Tag Archives: Book Club

Review: The Night Tiger

The Night Tiger

The Night Tiger
By Yangsze Choo
Flatiron Books, 9781250175465, January 2020, 384pp.

The Short of It:

There is an awful lot going on in this story and honestly it was rather exhausting to read.

The Rest of It:

Ji Lin is an apprentice dressmaker. It’s an honest living but doesn’t pay enough to help pay her mother’s Mahjong debt so she takes a job working in a dance hall. These places have poor reputations so she spends much of her time hiding this job from her family and friends. One night, as she is dancing with a rather mysterious man, a glass vial falls out of his pocket. Thinking it might be valuable, Ji Lin quickly tucks it away, desperately hoping she isn’t accused of being a pickpocket.

Inside the vial is a shriveled up finger, preserved in salt. What does it mean? It is used for magic? Has it been cursed? Where did it come originally? This finger lures her down an adventurous path in search of its meaning.

When I said earlier that this book had a lot going on, man, I wasn’t kidding. Ji Lin has to deal with her mother’s constant inquiries about male suitors, her abusive step-father who takes his anger out on everyone,  including Ji Lin’s mother and her step-brother, Shin. Ji Lin would love to be a nurse and yet she spends her days fighting off men who want to do more than dance with her.

With all this going on, there is also a houseboy who sees death, people going missing, a rogue tiger is said to be the cause, and doctors going back and forth about missing body parts and people dropping dead from poisoning.

My main issue with this story is that it jumped all over the place. I didn’t get to spend time with any one character for long and overall the story was fantastical and not believable. The other issue I had is the one thing that WAS carried throughout the story, the attraction between Shin and Ji Lin, step-siblings. Not related by blood but still. I could not get past the cringe factor.

This is a book club pick and I know many readers who found this book quite entertaining. I, however, did not. It was just okay for me. If the story had focused on one main character and really delved into his or her story, I’d be more invested but with all the running around and fantastical elements (ghost tiger) I was over it.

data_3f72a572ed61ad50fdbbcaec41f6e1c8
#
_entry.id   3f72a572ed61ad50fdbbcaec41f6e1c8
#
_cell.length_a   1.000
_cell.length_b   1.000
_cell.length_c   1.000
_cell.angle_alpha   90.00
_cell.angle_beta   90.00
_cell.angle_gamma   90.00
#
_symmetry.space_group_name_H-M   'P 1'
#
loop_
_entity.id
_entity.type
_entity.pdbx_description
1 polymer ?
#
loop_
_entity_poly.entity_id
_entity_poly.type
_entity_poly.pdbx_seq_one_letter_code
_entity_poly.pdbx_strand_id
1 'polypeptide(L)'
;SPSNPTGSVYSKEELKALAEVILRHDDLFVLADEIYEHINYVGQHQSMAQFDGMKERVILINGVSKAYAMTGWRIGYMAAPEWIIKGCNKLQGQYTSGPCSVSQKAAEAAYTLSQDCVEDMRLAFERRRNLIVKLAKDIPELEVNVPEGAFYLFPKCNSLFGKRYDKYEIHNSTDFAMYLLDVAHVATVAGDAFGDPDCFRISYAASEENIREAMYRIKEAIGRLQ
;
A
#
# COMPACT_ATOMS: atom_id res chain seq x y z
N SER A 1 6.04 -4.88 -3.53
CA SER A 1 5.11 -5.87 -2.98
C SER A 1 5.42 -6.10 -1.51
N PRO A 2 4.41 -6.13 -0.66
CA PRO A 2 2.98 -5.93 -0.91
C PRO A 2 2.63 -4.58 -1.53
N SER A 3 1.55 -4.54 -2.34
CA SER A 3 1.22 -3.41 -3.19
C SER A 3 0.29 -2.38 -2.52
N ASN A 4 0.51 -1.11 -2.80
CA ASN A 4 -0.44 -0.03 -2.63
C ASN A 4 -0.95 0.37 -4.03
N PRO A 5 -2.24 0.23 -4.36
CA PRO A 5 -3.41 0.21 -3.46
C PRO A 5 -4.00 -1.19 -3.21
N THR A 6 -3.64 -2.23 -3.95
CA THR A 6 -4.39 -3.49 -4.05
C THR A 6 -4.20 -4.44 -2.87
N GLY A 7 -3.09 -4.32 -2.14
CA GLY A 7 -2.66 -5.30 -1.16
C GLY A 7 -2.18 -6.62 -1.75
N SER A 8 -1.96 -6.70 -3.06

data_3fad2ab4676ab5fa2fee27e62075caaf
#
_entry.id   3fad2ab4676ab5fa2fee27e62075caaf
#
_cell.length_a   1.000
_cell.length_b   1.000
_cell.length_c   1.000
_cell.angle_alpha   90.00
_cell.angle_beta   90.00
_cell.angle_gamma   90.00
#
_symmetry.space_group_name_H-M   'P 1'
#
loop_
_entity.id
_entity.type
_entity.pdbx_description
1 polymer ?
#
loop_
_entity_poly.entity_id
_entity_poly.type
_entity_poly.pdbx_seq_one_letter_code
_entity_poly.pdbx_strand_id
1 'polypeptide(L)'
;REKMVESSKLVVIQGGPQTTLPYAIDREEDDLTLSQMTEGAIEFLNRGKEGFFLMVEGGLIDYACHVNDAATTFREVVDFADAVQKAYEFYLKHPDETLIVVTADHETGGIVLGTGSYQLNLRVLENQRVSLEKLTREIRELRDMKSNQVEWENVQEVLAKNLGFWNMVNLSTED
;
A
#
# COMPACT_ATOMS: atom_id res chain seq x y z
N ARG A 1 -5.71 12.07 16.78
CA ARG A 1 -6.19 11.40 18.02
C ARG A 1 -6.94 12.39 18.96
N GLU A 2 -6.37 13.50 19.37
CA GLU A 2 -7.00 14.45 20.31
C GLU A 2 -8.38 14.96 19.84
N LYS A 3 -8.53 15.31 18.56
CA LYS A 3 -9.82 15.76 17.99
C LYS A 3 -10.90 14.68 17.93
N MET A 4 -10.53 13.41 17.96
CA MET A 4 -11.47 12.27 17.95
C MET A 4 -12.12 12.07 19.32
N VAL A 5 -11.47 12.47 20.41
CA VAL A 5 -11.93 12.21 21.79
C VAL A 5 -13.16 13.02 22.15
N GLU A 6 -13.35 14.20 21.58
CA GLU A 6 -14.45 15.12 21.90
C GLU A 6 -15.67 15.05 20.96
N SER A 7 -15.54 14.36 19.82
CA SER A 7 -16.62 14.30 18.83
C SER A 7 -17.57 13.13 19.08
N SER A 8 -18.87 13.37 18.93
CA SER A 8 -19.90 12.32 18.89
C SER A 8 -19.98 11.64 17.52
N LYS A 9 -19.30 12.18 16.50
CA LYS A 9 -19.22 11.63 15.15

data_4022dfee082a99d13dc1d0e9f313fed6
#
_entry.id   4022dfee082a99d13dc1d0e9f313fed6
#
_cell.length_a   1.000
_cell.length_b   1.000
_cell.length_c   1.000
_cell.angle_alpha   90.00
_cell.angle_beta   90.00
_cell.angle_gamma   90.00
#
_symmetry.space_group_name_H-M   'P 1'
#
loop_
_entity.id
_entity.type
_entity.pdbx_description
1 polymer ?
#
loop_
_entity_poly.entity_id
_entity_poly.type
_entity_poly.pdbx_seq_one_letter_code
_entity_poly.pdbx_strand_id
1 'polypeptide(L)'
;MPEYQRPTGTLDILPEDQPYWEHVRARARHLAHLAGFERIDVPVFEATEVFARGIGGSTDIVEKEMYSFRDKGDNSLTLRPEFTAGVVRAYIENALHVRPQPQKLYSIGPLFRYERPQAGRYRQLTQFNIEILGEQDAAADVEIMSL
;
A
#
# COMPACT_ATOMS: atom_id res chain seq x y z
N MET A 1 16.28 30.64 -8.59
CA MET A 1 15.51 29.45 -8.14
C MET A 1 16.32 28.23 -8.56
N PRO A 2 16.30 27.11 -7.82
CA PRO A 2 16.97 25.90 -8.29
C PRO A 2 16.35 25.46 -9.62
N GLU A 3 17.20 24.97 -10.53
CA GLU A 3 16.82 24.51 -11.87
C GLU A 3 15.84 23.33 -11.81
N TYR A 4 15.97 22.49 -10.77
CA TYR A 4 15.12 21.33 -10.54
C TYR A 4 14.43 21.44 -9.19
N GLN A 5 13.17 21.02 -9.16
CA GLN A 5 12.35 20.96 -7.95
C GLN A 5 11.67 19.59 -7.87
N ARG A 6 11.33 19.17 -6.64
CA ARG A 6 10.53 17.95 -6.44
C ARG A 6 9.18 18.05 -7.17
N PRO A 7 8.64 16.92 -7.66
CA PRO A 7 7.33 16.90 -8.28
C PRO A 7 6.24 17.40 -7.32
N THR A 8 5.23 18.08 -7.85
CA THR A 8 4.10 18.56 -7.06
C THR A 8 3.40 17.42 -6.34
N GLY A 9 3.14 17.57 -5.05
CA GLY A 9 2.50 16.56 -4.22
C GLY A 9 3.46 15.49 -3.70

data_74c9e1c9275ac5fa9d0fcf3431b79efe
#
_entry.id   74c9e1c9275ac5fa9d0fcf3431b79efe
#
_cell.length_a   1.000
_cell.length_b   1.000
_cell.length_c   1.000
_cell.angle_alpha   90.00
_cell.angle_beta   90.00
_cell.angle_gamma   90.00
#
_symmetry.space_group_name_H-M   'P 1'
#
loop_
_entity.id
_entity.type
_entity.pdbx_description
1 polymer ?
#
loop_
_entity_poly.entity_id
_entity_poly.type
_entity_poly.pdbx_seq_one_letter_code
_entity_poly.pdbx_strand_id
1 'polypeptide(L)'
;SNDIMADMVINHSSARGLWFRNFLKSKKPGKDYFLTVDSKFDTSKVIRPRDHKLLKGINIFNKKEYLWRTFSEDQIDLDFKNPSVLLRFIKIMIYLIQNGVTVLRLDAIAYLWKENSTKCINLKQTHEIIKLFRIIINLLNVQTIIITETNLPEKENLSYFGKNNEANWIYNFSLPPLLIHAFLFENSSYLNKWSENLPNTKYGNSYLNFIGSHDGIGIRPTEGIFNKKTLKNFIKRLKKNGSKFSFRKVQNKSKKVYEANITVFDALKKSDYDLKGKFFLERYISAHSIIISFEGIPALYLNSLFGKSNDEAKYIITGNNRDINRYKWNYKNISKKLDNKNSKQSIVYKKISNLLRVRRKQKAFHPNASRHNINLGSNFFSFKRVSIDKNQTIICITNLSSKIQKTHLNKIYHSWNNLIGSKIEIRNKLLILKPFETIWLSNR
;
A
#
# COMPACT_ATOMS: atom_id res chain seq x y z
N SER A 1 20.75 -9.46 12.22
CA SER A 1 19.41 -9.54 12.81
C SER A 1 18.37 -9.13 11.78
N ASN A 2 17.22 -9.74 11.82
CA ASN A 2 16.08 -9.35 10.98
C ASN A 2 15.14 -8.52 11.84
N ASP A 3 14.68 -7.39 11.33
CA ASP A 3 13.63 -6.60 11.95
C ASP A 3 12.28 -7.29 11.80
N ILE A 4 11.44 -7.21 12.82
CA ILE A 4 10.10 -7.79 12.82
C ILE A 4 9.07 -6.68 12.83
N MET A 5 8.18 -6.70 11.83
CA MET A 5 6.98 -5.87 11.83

Source: Borrowed
Disclosure: This post contains Indiebound affiliate links.

Review: The Memory Police

The Memory Police

The Memory Police
By Yoko Ogawa, Translated by Stephen Snyder
Vintage, 9781101911815, July 2020, 288pp.

The Short of It:

Ethereal and beautiful, tinged with sadness.

The Rest of It:

On a remote island, random objects begin to disappear. Birds, roses, ribbons, etc. The inhabitants wake to a feeling of change yet can’t put their finger on what has changed until they interact with others on the island. The strange thing is that the feeling that the disappearance causes precedes the actual disappearance which is followed through to completion by the inhabitants themselves. So when roses disappear, the inhabitants gather up all the roses to destroy them and send them down a river.

The disappearances are enforced by the Memory Police. How they know when someone is holding out is not explained but if someone tries to preserve something that has disappeared, they are taken away. Eventually, when all traces are removed, most of the inhabitants can no longer recall the item at all. All memory of the item has disappeared as well. But there are some who never forget. The memories of these items remain in them, and for some, they’ve even been able to preserve the actual item, such as a piece of candy. As living becomes more difficult and the situation more dire, you can’t help but compare what is going on with Orwell’s 1984.

The three main characters are for the most part, unnamed. Our protagonist, a young woman, lost both her parents and lives a solitary life. She is a writer and befriended by her editor, only known as “R” and a kind old man who knew her mother. The three navigate these disappearances as best they can but “R” happens to be one of the people who can remember and so he must go into hiding with their help. What will disappear next?

This story is beautifully written. I found myself rereading many passages as I went along. The author’s skill at evoking a particular memory is especially wonderful. I found myself mourning all the things we have lost during this pandemic. The smell of a wonderful meal, served to me in a bustling restaurant filled with laughter and happy people. Or I found myself missing movie theatres and that anticipation you feel when the previews roll or the smell of hot buttered popcorn while sitting back to enjoy a really good film. The story made me feel all kinds of things. Yes, it made me a little sad but also hopeful because I am fairly certain that the tangible things we’ve lost during this pandemic are only temporary losses, not like the ones in the story.

The author’s inspiration was Anne Frank’s The Diary of a Young Girl. This makes sense when you consider the hiding that must take place to keep these people safe. The Memory Police is a wonderful read. I have found a new favorite author in Ogawa and can’t wait to read another book by her.

Source: Borrowed
Disclosure: This post contains Indiebound affiliate links.